What is winter?

A couple of days after the most recent storm and I was back on the train to Edinburgh early this morning. The UK now gives severe storms a name and this one was Clodagh. It led to the cancellation of several towns’ Christmas light switching on celebrations. I got very wet last Friday while doing a Street Pastor shift at our local town’s event but was relieved that I had no need to travel any further than there. It is now December, we have had only one night of frost and night-time temperatures of 10-12 degrees Celsius that we would usually expect at mid-day in the winter. I left in the dark this morning and daylight did not arrive until the train reached Preston. At Lancaster, there was a little frost on top of the carriages sitting in the sidings but many flooded fields north of the city. We caught up with the rain at Oxenholme and it stayed with us as we continued northwards. The Clyde had burst its banks in several places in south Lanarkshire. It was still raining when I arrived in Edinburgh and accompanied by the usual umbrella-inverting wind so I rushed past the Christmas market and all the attractions, straight to my bus stop. It is now dry and the sky is clear.

Approach to Edinburgh Waverley (1 of 1)

Reflecting on climate change and all that it means for people living in for poorer people living in low-lying areas and coping with unseasonal weather is very sobering and I only hope the current climate talks achieve something. I have travelled over remote Himalayan passes which were bare rock while old photographs show the road edged with snow even in mid-summer and have been stranded by flooding there triggered by heavy rain which had not happened in summer for 100 years.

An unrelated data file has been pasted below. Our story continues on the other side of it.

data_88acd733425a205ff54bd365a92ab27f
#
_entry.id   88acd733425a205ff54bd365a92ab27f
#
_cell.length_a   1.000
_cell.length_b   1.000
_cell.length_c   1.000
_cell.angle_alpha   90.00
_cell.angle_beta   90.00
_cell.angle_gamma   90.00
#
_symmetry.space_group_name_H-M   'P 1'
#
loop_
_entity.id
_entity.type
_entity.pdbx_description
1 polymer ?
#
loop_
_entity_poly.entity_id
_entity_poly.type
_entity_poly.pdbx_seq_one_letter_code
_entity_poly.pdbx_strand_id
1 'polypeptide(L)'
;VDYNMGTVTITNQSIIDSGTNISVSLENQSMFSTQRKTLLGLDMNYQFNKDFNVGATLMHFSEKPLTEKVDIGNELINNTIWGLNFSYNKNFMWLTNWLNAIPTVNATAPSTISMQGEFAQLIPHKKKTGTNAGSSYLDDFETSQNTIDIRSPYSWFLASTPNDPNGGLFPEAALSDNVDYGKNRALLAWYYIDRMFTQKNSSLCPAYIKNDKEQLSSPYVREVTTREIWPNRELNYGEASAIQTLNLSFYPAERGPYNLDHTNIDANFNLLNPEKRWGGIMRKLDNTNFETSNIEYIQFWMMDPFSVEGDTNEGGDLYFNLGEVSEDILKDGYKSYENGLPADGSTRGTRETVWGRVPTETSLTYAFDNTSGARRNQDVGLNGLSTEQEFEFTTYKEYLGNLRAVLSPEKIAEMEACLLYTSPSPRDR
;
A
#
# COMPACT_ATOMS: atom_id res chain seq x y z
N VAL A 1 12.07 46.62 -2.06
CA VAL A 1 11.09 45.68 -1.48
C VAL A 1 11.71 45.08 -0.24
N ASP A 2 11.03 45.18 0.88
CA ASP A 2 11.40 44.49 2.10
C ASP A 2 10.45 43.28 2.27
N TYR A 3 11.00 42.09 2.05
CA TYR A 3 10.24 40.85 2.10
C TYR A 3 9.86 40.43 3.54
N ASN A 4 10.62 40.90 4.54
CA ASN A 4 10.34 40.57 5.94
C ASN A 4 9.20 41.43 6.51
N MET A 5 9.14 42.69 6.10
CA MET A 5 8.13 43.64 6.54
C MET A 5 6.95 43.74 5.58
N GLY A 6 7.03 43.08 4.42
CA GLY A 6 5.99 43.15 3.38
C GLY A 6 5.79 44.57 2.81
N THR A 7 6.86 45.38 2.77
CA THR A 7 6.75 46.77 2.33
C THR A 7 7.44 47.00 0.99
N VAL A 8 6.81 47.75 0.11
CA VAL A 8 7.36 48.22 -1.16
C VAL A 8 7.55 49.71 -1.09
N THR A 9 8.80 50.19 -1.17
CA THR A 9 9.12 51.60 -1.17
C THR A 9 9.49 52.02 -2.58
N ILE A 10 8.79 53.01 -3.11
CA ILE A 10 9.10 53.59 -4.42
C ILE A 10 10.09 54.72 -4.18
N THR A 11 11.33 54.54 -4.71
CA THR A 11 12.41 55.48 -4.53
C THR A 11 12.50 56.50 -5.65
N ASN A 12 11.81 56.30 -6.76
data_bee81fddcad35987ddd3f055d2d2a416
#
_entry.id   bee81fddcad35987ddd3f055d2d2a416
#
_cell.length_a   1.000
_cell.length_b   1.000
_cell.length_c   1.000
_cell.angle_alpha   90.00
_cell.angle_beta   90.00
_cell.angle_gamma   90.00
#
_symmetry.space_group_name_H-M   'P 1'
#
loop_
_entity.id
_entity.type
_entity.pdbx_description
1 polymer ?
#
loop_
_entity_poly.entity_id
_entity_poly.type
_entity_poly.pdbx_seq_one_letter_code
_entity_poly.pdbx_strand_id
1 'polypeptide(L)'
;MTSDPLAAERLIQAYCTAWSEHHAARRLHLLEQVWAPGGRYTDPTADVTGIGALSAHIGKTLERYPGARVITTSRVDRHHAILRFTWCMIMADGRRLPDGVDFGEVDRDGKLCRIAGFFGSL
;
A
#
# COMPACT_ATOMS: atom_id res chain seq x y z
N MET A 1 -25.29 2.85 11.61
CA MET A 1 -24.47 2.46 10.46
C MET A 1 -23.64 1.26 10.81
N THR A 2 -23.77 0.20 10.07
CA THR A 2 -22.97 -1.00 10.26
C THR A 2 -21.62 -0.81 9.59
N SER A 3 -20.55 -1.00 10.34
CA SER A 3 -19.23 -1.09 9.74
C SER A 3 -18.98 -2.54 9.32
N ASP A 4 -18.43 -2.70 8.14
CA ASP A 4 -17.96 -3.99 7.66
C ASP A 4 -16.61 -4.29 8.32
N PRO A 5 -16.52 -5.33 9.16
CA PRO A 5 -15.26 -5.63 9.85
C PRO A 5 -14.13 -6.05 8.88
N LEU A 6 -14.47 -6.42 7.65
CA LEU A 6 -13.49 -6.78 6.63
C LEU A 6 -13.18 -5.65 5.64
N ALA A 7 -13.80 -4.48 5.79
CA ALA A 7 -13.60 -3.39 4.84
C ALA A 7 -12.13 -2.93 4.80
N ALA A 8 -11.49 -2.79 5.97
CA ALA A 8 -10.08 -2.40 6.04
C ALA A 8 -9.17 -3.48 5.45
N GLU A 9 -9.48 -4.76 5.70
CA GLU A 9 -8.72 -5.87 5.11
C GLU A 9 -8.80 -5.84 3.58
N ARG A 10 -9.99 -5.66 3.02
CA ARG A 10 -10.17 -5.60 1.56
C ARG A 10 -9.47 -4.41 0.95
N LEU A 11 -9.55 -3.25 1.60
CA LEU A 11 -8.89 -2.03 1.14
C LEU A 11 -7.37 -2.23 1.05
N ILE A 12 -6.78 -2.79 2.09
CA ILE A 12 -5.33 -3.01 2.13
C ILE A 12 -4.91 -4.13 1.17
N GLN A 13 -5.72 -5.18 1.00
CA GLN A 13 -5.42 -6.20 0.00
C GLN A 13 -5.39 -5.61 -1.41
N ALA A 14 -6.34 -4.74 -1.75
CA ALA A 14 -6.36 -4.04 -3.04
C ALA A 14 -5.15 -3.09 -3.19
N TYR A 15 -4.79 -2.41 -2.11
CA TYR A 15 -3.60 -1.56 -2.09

The flood in the gorge

I am currently reading Adam Gopnik’s ‘Winter’, the first chapter of which addresses the romantic notions of it over the ages. My childhood winters in Scotland were snowbound and I am easily seduced by some of the romance as a lover of Hokusai’s snowy Japanese prints. Snow scenes are hugely inspirational to the landscape photographer in me (you might have guessed this by the snowy mountains I have as my header) particularly as I experiment with black and white photography. I am also very keen to try macro shots of snowflakes but as the last significant snow was in 2010, I might have to wait a while. In the meantime, snowflakes are falling on this blog, I am singing about the bleak midwinter with my choir and yearning for the real stuff.Here is one of my photographs from the last real winter.

Snow in the Pentland Hills, Scotland

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